FCB Trades Review: 1.5% daily ROI Ponzi scheme
FCB Trades claims to operate in the forex trading MLM niche.
A residential address in the Netherlands is provided as a corporate address on FCB Trades’ website.
In the “whitepaper” section of their website, the company also provides an incorporation certificate for the UK and trademark registration for the Netherlands.
The UK incorporation is for Instituo Cervantes Limited and dates back 1997. On its website FCB Trades claims to be “a subsidiary of foundation cervantes benelux”.
UK Companies House records are notoriously rife with fraud, so this incorporation certificate is meaningless.
The Dutch registration is for for Instituo Cervantes and dates back to 2011. Given it’s for a trademark and not for FCB Trades, the document is less than meaningless.
Considering FCB Trades’ website domain (“fcbtrades.nl”) was only registered on December 19th, 2019, this incorporation certificate is also meaningless.
Supporting both certificates having nothing to do with FCB Trades is the blatant use of stock photos to represent FCB Trades’ four, yes four CEOs:
Quite obviously none of these people actually exist.
A marketing presentation video on FCB Trades’ official YouTube channel appears to feature an actor reading off a script.
From all of this, we can surmise that none of the corporate information provided by FCB Trades is legitimate.
This includes whether in fact FCB Trades is being run by someone from within the Netherlands.
As always, if an MLM company is not openly upfront about who is running or owns it, think long and hard about joining and/or handing over any money.
FCB Trades’ Products
FCB Trades has no retailable products or services, with affiliates only able to market FCB Trades affiliate membership itself.
FCB Trades’ Compensation Plan
FCB Trades affiliates invest $50 to $10,000 on the promise of an advertised daily 1.5% ROI.
Daily returns are paid for 220 days, capping out at 330%.
FCB Trades pays a 7% referral commission on funds invested by personally recruited affiliates.
FCB Trades pays residual commissions via a binary compensation structure.
A binary compensation structure places an affiliate at the top of a binary team, split into two sides (left and right):
The first level of the binary team houses two positions. The second level of the binary team is generated by splitting these first two positions into another two positions each (4 positions).
Subsequent levels of the binary team are generated as required, with each new level housing twice as many positions as the previous level.
Positions in the binary team are filled via direct and indirect recruitment of affiliates. Note there is no limit to how deep a binary team can grow.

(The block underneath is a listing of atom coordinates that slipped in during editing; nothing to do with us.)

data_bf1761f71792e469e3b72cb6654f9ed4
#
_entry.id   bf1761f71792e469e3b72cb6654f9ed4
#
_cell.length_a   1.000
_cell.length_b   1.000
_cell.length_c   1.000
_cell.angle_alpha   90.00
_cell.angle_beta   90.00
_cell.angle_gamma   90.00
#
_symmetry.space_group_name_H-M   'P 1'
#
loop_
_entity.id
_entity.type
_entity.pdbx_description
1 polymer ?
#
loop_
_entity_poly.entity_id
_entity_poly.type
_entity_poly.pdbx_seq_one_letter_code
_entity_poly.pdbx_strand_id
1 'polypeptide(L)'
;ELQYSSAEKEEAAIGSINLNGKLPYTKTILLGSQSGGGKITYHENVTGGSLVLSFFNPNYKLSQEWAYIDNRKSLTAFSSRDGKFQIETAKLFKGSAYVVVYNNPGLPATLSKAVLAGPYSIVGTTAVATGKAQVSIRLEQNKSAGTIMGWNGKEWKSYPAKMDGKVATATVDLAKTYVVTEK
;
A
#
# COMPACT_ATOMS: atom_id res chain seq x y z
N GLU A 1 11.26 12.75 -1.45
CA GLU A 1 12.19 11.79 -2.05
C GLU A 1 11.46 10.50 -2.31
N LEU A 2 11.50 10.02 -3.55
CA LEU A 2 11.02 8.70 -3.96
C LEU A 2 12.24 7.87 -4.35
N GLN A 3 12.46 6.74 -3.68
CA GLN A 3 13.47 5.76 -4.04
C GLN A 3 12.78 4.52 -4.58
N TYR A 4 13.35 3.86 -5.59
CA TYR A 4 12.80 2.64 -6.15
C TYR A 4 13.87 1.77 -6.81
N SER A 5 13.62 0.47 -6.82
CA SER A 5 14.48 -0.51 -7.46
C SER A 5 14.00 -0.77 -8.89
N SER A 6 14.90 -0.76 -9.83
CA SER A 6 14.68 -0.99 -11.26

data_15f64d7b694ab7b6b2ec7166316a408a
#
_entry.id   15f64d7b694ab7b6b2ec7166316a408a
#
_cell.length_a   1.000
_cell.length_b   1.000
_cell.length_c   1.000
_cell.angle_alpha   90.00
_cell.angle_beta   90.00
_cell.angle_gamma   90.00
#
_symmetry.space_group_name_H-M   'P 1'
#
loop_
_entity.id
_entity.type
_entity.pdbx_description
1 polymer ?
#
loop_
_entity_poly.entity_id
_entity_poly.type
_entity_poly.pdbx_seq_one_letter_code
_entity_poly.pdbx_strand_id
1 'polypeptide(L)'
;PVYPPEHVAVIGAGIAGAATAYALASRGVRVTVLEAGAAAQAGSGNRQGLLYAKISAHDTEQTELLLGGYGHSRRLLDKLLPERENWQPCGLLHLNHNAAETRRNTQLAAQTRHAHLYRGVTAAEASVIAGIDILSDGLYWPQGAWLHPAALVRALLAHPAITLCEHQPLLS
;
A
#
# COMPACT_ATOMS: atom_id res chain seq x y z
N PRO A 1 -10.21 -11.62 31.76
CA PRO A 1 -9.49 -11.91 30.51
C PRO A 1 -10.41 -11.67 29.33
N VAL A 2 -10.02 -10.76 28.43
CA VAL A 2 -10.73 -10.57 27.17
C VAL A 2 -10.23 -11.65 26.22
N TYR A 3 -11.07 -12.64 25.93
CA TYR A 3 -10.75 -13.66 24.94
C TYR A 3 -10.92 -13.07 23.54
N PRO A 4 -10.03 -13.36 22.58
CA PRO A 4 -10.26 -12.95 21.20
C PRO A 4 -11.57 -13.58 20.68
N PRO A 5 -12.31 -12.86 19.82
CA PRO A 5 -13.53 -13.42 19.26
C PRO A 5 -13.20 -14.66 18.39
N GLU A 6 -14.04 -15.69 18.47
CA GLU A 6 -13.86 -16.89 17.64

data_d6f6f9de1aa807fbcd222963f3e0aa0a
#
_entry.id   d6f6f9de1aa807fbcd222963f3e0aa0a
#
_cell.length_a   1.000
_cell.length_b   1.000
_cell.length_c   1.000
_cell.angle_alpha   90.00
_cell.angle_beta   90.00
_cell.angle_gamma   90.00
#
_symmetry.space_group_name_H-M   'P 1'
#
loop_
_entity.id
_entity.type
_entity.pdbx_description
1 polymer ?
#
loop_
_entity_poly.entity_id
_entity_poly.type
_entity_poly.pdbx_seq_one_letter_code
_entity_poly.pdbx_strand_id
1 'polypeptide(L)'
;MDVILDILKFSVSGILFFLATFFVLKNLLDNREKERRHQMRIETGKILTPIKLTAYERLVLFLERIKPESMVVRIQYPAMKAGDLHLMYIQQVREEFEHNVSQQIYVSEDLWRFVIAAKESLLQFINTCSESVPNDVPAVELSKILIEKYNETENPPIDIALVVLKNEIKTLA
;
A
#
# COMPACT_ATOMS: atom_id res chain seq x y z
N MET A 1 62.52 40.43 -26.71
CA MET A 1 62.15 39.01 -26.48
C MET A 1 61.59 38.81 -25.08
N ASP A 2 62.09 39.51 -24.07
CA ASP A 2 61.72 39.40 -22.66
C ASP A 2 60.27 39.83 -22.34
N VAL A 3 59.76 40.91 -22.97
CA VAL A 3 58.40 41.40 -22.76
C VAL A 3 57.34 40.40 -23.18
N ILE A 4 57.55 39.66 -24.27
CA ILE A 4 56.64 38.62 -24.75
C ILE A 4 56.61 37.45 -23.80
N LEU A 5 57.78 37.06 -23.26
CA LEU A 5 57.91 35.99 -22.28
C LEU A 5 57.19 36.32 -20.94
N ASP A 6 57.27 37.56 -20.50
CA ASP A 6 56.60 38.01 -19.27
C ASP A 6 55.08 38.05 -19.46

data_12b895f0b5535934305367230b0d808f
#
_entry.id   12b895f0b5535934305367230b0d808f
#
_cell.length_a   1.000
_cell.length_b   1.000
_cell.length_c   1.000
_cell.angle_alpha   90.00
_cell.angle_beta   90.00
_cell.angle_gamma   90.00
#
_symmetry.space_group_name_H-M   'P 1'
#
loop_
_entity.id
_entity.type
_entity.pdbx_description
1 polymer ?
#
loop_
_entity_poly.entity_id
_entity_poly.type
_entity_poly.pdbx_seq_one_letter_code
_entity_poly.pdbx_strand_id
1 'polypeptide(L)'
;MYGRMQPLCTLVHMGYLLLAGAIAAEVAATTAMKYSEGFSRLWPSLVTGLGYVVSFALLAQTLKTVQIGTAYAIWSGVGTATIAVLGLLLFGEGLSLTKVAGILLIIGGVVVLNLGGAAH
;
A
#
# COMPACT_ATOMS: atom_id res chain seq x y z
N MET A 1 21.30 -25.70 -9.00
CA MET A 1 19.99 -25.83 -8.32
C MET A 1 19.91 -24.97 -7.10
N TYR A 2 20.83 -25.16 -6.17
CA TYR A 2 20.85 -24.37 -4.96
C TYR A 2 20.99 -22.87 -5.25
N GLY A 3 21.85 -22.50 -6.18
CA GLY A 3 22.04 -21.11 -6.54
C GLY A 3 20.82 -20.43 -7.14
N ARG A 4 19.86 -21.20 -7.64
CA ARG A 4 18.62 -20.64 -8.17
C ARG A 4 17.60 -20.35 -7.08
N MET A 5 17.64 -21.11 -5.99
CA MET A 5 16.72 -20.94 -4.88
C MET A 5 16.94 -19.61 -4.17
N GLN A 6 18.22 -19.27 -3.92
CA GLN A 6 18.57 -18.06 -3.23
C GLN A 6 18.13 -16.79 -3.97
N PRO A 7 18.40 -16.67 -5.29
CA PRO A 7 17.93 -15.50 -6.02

At the end of each day FCB Trades tallies up new investment volume on both sides of the binary team.
Affiliates are paid 7% of funds invested on their smaller binary team side.
Once paid out on, funds are matched against the stronger side and flushed. Any leftover volume on the stronger side is carried over.
FCB Trades’ compensation document mentions a 2×2 matrix. Entry into the matrix is supposedly funded via a 24% bonus return (???).
A slideshow from FCB Trades’ compensation suggests positions in the cycler cost $100 (or $100 credited (?)), with $300 paid out upon filling all six positions.
Whether this includes re-entry into a new matrix cycler is unclear.
FCB Trades rewards affiliates for generating residual commissions with the following rank bonuses:
- Bronze (recruit two affiliates and generate $2000 in residual commissions) – $500 or an iPhone 7+
- Silver (recruit two Professional ranked affiliates and generate $4000 in residual commissions) – $1000 or an iPhone 9
- Gold (recruit three Professional ranked affiliates and generate $8000 in residual commissions) – $2000 or an iPhone X
- Diamond (recruit four Professional ranked affiliates, have another four Professionals in your downline and one Investor and generate $12,000 in residual commissions) – $3000 or a MacBook
- Blue Diamond (recruit six Professional ranked affiliates, have another six Professionals in your downline and two Investors and generate $16,000 in residual commissions) – $4000 or an Macbook Pro
- Black Diamond (recruit eight Professional ranked affiliates, have another eight Professionals in your downline and three Investors and generate $20,000 in residual commissions) – $8000 or a “tour of family to Hawaii”